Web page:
Lady Bunny, one of the most famous drag queens to grace a stage, will bring her new show, Trans-Jester, to the Rrazz Room on Saturday. It's a show that lampoons our over-politically correct culture, complete with diverse musical numbers that span Adele to Bruno Mars to show tunes ("Musical theater is a totally different direction for this club girl," Bunny said, "but club girls get old.")

Conveniently enough, she has a pretty easy metric for her potential audience: "If you're struggling to keep up and don't mind having a laugh at someone who gets it wrong on purpose, then this is the show for you," Bunny said. "But if you're precious, you will hate it. Please don't come."

Hey Bunny, how's it going?

The sun's out. I'm trying to find something to celebrate because this might be the end. But I've fought Republican presidents before.

Does this president feel any different?

Yeah, because he's crazy! He's insulted everyone from women to Muslims, and he's punked his own supporters. Guess what, working-class whites: Tax cuts on the wealthy don't help you. Drain the swamp? He didn't drain it, honey, he put new gators in. Some times can be worse than better. At least I'll try to make them laugh while that's happening.

And now you're taking your act on the road.

I wore it out in New York, and I want to milk it in London, Palm Springs, L.A. My act is very vulgar, but what makes this show different is it's topical. What can we still laugh at as a member of the LGBT-whatever community? We are divided as a nation. I feel like PC culture can stifle discussion because people are walking on eggshells. They just made Dick Van Dyke change his name to Penis von Lesbian.

The show is mainly song parodies. I don't want to be high-minded and say it's this topical thing, but it is within the framework of what we can still laugh at. I want to challenge, especially young audiences, on having to know the latest labels about cisgender or transgender. I don't want to disrespect people, but I don't know half these things, and I'm a sexual variance.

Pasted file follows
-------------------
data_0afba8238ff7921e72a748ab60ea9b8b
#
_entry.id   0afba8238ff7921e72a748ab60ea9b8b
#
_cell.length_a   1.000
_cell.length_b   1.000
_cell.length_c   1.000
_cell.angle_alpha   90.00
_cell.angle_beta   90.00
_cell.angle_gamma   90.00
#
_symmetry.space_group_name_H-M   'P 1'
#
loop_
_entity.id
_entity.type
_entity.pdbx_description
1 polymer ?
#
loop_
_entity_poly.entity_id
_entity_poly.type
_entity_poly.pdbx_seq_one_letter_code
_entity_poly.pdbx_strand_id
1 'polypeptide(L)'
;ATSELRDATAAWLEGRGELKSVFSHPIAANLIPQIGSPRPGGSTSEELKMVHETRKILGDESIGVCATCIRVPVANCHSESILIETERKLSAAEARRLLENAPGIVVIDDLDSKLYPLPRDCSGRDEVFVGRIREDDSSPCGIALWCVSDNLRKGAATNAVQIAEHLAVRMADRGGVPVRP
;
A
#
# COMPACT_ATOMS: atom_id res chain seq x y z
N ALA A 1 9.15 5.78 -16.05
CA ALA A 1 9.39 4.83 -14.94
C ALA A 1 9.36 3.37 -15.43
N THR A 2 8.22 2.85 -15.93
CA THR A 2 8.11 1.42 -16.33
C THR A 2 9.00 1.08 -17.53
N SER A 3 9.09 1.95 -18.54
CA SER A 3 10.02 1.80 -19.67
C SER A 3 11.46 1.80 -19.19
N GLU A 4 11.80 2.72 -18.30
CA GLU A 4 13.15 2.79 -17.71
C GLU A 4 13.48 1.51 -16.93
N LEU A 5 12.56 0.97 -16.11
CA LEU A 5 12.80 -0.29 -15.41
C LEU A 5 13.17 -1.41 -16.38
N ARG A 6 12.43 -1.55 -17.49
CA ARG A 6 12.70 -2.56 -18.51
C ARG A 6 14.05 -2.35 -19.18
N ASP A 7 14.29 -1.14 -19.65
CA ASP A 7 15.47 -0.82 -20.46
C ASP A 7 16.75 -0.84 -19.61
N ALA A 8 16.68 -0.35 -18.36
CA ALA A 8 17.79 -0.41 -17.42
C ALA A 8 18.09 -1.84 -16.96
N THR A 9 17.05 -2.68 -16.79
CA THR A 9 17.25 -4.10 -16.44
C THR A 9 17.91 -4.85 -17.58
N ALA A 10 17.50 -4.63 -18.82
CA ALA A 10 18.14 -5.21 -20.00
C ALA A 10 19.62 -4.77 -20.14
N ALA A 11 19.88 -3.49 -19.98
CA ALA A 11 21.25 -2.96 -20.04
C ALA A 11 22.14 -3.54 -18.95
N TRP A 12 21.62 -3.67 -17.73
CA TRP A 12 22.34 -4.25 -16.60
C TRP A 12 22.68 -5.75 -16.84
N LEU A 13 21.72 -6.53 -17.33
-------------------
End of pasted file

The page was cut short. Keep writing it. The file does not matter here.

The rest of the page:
Why is it OK to laugh even if this "might be the end," as you say?

Laughter is what we do when we're feeling the best on this Earth. Hopefully, no president will completely get rid of that. Listen, a laugh can't get you through hard times. This show focuses on gender politics, not politics. But people would say I'm the Other. I've worn women's clothes to work for 30 years. Everyone and my mother call me Bunny. There's been a big rift between trans and drag people, which is so weird to me because we've been the closest. I heard Donald Trump addressing the LGBTQ community, and I'm thinking, "We're saying Q now? Donald Trump knows more about this than I do."

How do you fight for a community you can't name? When the New York Times is saying Hey, you guys is sexist because it doesn't include women ... that's what suburban housewives say. They're not slighting their daughters, they're just in a hurry. We're demonizing greetings. As a comedian, words are a tool of my trade, and you can't take them away from me.

But language and its reclamation is important to movements.

But people get lost in all of this. We had a word to encompass all of it: Miss Thing. It's what you would call a gay man acting queenie or a drag queen or a man being girlish and nutty and probably fun.

I talk about Caitlyn Jenner and how that mystified my trans friends. Are we creating these undeserving idols? As a longtime friend and ally of the trans community, I think they can get better representation.

I hope trans rights aren't being tied to a trend. When that trend goes out of style, so do your rights.

Is it different doing this show now than it was when you were performing at the Stonewall Inn over the summer?

The first night after the Pulse nightclub shooting, that was tough. They were doing a rally outside while I was doing the show. But I can get through anything, and I feel the same thing about a Trump presidency.

Lady Bunny, 7:30 p.m. Saturday, Rrazz Room, 385 W. Bridge St., New Hope, Pa., 888-596-1027,